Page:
“They are who we thought they were.”
So declared the late, great Dennis Green, who was a Black head coach who survived in the National Football League for just over a dozen years. Green, who led the Minnesota Vikings and Arizona Cardinals, was not a man who minced words.
Of course, this quote wasn’t about the NFL more generally, but it certainly seems to fit today.
Indianapolis Colts head coach Frank Reich fired offensive coordinator Marcus Brady based on his team’s poor offensive output. The problem is that Brady — who is Black — doesn’t even call the plays for the Colts. Who does? Reich himself. In common terms, this is what we call scapegoating.
This firing has hit a nerve in the Black community. It is part and parcel of the longstanding tendency to blame Black faces for white problems. Tragically, Brady is in very good company.
Now I don’t know everything there is to know about professional football, but there seems to be plenty of blame to go around for this abysmal season, and it appears that the Indianapolis Colts have decided to make Marcus Brady the fall guy for a lot of people who quite frankly aren’t doing their jobs well at all.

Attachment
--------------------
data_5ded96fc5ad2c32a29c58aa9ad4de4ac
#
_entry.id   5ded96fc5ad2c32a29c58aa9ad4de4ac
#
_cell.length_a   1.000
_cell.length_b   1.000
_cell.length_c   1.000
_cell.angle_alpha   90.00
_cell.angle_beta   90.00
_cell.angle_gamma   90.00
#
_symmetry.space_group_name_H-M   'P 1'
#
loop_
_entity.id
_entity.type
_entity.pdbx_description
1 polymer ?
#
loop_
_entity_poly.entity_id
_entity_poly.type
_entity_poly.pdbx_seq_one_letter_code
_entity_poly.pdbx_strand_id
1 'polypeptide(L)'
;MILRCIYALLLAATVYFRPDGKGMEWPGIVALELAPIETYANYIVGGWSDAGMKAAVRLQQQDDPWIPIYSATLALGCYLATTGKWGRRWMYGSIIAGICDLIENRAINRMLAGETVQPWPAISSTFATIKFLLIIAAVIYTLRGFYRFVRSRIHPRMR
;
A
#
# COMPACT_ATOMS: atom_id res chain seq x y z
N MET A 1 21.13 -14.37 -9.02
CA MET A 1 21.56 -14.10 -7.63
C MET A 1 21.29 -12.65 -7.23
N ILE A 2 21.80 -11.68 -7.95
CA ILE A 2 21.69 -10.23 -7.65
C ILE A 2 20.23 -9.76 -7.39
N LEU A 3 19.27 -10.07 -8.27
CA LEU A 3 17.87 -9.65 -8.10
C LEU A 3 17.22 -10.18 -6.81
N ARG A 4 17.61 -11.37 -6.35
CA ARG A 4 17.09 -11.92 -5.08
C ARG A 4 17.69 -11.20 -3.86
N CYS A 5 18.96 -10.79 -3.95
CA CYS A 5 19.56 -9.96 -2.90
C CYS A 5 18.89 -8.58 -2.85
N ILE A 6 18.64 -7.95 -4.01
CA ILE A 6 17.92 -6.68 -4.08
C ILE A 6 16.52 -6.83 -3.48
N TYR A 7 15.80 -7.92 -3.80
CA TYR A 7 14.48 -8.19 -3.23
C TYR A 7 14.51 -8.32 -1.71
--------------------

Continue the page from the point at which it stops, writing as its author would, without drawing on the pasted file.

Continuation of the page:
But the offensive line coach gets to keep his job, even though ours is ranked 26th in the league. Same thing with the quarterbacks coach, who has managed to “coach” a quarterback to lead the league in turnovers, interceptions and fumbles. Yet, he keeps his job.
Most importantly, the head coach, who actually calls the plays and has the Colts ranked 30th in points scored, is keeping his job. Maybe there is an implied “for now,” but I won’t speculate. I only deal in the now. Yeah, that looks like accountability. Or not. Same script, different day.
Can’t we all agree to end racism — beyond making that phrase a trendy one to put on jerseys?
A Washington Post analysis found that even when Black coaches win, they lose. The Post found that Black coaches in the NFL are twice as likely to be fired even when they have a record of .500 or better.
The NFL has repeatedly shown us that they aren’t solely focused on talent. Despite that about 60% of the players in the NFL are African American, only three of the current 32 head coaches (9%) are African American. It has been like this for a while. Art Shell was named the head coach of the Los Angeles Raiders in 1989.
The NFL is yet another example as to how there is no such thing as a real meritocracy. It’s small “p” politics and what coaching tree you come from. Reportedly, Jim Irsay did not fire Marcus Brady. Coach Reich and General Manager Chris Ballard did. They are engaging in business as usual.
The Colts also should get credit for hiring Tony Dungy. He got seven years, and the Colts got a 76% win/loss record and a Super Bowl. We can’t forget about that. The Colts also have done some good in being community partners. Owner Jim Irsay’s leadership on mental health is important and a top concern in our community.
Hopefully, the colts can become who we know they can be.
Robert Shegog is president and CEO of the Indianapolis Recorder Newspaper.